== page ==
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Prediction of weather damage of mungbean seed in tropical Australia. II. Model application

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Yeates, S. J., Lawn, R. J. and Adkins, S. (2000) Prediction of weather damage of mungbean seed in tropical Australia. II. Model application. Australian Journal of Agricultural Research, 51 (5). pp. 649-656. ISSN 1836-0947


Article Link: https://doi.org/10.1071/AR99086


To demonstrate a model to simulate the risk of weather damage of mungbean, application studies were undertaken using 27 years of climatic data collected at Katherine, Northern Territory, Australia. In terms of the risk of weather damage, the transition from high risk to low risk occurred after mid-February but before 20 March. High quality seed could be expected in 70% of seasons for a crop that matured after 20 March. For planting dates prior to 25 January, the chance of producing premium quality seed was enhanced to 40–70% of seasons by sowing a cultivar that matured 2 weeks later and by harvesting promptly (4 days after maturity). There was no benefit from later maturity or harvest promptness where sowing was made after 25 January, because maturity occurred after the wet season was complete. In contrast, yield was optimised at early January sowing dates. Calculating gross margins by combining yield and weather damage simulations identified an optimum sowing date between the optimum for yield and seed quality. It was shown that later maturity combined with photoperiod sensitivity increased the sowing window from 10 to 29 days compared with a short duration variety that was insensitive to photoperiod. The relative merits of modelling and field experimentation in assessing the cropping potential for mungbean in a new region are discussed. The need to be able to simulate the yield of the second flush of flowers was acknowledged as a future research requirement.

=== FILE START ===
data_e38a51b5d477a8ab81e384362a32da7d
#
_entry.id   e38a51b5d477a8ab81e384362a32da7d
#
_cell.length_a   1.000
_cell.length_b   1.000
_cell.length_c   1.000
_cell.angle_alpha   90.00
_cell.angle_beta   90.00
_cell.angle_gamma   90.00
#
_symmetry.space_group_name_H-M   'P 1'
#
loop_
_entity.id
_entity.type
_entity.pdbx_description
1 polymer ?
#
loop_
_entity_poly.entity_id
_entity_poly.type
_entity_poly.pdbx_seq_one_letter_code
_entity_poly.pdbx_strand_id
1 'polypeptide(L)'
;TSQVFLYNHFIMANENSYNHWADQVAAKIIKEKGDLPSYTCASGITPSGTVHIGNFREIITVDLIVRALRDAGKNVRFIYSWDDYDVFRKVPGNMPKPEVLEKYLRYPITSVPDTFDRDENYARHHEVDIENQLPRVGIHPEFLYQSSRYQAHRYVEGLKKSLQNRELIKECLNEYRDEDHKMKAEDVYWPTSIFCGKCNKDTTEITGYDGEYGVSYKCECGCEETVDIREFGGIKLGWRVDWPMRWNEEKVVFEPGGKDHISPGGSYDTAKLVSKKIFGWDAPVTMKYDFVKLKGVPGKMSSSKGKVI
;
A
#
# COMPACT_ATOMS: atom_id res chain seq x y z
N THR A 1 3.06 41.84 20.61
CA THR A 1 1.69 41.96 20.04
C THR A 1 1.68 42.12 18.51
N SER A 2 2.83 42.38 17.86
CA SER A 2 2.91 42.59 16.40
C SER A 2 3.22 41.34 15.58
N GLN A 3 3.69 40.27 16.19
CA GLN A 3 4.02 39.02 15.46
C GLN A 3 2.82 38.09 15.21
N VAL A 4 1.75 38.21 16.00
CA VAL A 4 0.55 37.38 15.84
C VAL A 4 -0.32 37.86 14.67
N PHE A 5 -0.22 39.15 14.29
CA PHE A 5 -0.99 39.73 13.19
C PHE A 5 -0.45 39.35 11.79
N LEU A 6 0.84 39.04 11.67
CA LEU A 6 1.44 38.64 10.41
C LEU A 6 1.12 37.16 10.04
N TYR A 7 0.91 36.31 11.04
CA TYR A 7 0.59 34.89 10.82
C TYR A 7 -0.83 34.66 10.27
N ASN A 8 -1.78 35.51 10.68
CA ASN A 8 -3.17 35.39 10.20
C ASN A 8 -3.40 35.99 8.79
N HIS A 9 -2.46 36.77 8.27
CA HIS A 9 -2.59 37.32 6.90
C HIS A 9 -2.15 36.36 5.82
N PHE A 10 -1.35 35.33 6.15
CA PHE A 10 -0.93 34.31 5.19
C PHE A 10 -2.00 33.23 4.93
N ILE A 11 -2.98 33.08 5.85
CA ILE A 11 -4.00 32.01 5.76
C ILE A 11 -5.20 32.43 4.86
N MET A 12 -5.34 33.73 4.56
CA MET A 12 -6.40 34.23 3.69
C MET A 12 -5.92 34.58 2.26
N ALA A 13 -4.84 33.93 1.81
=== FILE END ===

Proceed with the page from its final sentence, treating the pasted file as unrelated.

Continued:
Item Type:Article
Subjects:Agriculture > Agriculture (General) > Agricultural meteorology. Crops and climate
Live Archive:07 Jan 2024 23:34
Last Modified:10 Jan 2024 01:29

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